11 essential JavaScript tools for Web developers (Part 1)

Diem Do

JavaScript’s plan to take over the World (Wide Web) is well under way. But the explosion of tools leveraging JavaScript’s ascendancy make choosing the right one for the job challenging, to say the least.



Here are 11 emerging tools for using JavaScript (in concert with other languages) to create modern websites with all the features users have come to demand. They offer clean design and simple interfaces that can be deceptive because the tools are often quite powerful, too. All of the years of evolution and redesign are paying off with tools that do more of what we want with fewer configuration hassles.




The seven principles underlying the Meteor Web app framework provide a solid foundation for modern software development. Some are practical, like embracing the open source community to facilitate plug-in contributions. Meteor does that. There are plenty of great plug-ins already.


Other principles are technical: Design a simple API, send only the data over the wire, and use the same language everywhere — that is, for coding (JavaScript) and database access (MongoDB), which the founders have facilitated by building a local emulator for the client. The image shows some simple code creating a local Collection, a data structure that emulates MongoDB to store data locally. The same code can store data locally or in the back-end MongoDB server.






Data visualization is all the rage on the Web. While there are many tools for creatively displaying data in eye-catching ways, few compare with D3.js.


Now, the folks who created Epoch have gone one step further. They’ve taken the basic D3 libraries and added enough piping to make them run smoothly and continuously in real time. You can now add clean, clear charts for your users that update as they watch. Dashboards have never been easier. The image shows a real-time bar chart that scrolls to the left as new data arrives.



Web Starter Kit


Building a Web app that works on one device is hard enough. Enter Google’s Web Starter Kit, a project aimed at aiding developers in supporting multiple devices. That means synchronizing clicks, reloading when necessary, and keeping everything as lean as possible so that the screens remain in sync. If one user is on an old iPad and another is on a new Android phone, the code adapts.


You sketch out the look, and the build tool and the framework handle the details of making it look good on each screen. The image shows just one of many design suggestions that come with the project — design suggestions that the team admits are “opinionated.”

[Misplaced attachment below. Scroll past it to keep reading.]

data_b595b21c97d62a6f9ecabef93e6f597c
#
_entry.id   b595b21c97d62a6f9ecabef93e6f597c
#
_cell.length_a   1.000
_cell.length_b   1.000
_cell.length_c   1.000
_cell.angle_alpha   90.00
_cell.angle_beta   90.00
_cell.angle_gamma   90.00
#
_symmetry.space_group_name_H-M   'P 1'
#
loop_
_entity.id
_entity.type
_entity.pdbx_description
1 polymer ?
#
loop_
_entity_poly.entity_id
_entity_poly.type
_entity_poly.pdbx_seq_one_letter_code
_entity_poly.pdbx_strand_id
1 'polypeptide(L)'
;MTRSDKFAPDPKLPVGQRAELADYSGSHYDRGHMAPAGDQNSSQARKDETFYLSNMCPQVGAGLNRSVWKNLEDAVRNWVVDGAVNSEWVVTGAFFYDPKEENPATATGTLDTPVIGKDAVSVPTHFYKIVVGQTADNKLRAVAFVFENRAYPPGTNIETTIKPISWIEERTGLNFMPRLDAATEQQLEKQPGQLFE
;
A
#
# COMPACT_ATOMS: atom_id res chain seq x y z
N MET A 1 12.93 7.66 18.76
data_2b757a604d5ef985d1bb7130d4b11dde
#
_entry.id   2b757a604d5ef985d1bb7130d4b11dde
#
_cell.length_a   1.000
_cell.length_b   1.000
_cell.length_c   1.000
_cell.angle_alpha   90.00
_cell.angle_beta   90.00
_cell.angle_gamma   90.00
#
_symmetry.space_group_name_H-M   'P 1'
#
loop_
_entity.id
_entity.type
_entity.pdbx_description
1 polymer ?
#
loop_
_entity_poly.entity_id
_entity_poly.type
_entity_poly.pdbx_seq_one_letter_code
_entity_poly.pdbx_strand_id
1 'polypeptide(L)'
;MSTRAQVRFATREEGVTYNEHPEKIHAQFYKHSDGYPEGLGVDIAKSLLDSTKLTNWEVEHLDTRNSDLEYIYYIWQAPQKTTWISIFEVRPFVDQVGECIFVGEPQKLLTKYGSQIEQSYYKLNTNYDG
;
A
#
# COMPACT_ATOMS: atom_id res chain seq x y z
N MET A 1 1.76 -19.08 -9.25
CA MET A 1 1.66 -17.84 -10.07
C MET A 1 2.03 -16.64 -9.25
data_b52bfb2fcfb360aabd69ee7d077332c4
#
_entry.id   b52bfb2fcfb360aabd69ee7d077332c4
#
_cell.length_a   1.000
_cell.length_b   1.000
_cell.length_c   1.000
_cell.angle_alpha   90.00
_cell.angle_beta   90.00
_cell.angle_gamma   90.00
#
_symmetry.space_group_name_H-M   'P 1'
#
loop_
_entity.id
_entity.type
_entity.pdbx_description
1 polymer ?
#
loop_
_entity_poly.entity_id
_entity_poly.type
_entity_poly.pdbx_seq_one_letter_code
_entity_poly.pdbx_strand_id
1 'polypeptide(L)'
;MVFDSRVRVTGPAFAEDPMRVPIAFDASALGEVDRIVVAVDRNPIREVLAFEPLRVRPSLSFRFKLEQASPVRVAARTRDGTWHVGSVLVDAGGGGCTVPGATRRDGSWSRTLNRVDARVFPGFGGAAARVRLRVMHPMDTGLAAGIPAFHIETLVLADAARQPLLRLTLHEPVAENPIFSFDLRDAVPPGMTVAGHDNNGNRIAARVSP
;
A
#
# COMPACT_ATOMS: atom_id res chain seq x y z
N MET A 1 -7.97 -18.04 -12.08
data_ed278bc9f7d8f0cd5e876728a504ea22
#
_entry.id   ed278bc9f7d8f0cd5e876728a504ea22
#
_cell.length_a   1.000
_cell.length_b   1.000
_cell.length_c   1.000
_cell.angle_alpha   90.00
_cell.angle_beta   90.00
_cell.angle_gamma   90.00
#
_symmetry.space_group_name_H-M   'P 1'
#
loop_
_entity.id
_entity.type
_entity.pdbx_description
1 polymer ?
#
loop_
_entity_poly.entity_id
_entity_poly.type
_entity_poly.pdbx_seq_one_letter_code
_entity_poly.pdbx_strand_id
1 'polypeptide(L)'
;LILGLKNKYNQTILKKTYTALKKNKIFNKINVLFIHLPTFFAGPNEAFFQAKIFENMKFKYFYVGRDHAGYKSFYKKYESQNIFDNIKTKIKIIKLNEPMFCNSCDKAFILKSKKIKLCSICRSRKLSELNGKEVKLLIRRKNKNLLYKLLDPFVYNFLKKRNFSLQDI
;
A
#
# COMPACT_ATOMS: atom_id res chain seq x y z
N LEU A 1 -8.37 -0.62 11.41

Reveal.js is a slick HTML5-based replacement for PowerPoint. Click the buttons, and sophisticated animations flip between bits of information, just like PowerPoint. But the real power is how it can be leveraged within your Web strategy; if your website has a story to tell, Reveal can be exactly the right tool. Load up what you want your visitors to know, and Reveal will display your message in style.


The framework comes with a bonus: If you need to present the website at a talk, you have your slides done. The image shows one slide from a presentation on the transitions in Reveal.js.






The days of the static Web page are long gone, and now even basic dynamic Web pages are starting to look boring. One new trend is to make websites more “reactive,” so they begin to respond before the user clicks. The simplest examples are autofill boxes that offer suggestions as the user types. Why wait for the user to finish and click Search?


RxJS is a framework for adding smooth, reactive, and asynchronous responses to the stream of events generated by the mouse and keyboard. The image shows code for binding a search of Wikipedia to an event.t.






Opening your website or app to the contentious, combative vitriol of the Internet at large by hosting a forum isn’t always rewarding, but it’s certainly easier now thanks to NodeBB. The Node-based evolution of the bulletin board metaphor is responsive and customizable, offering real-time streaming of conversations. The developers of NodeBB have added modern themes and support for smaller screens on phones and tablets. They’ve also tossed in the latest interface touches, such as infinite scrolling. The image shows a NodeBB community devoted to building plug-ins for NodeBB.



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Source : infoworld.com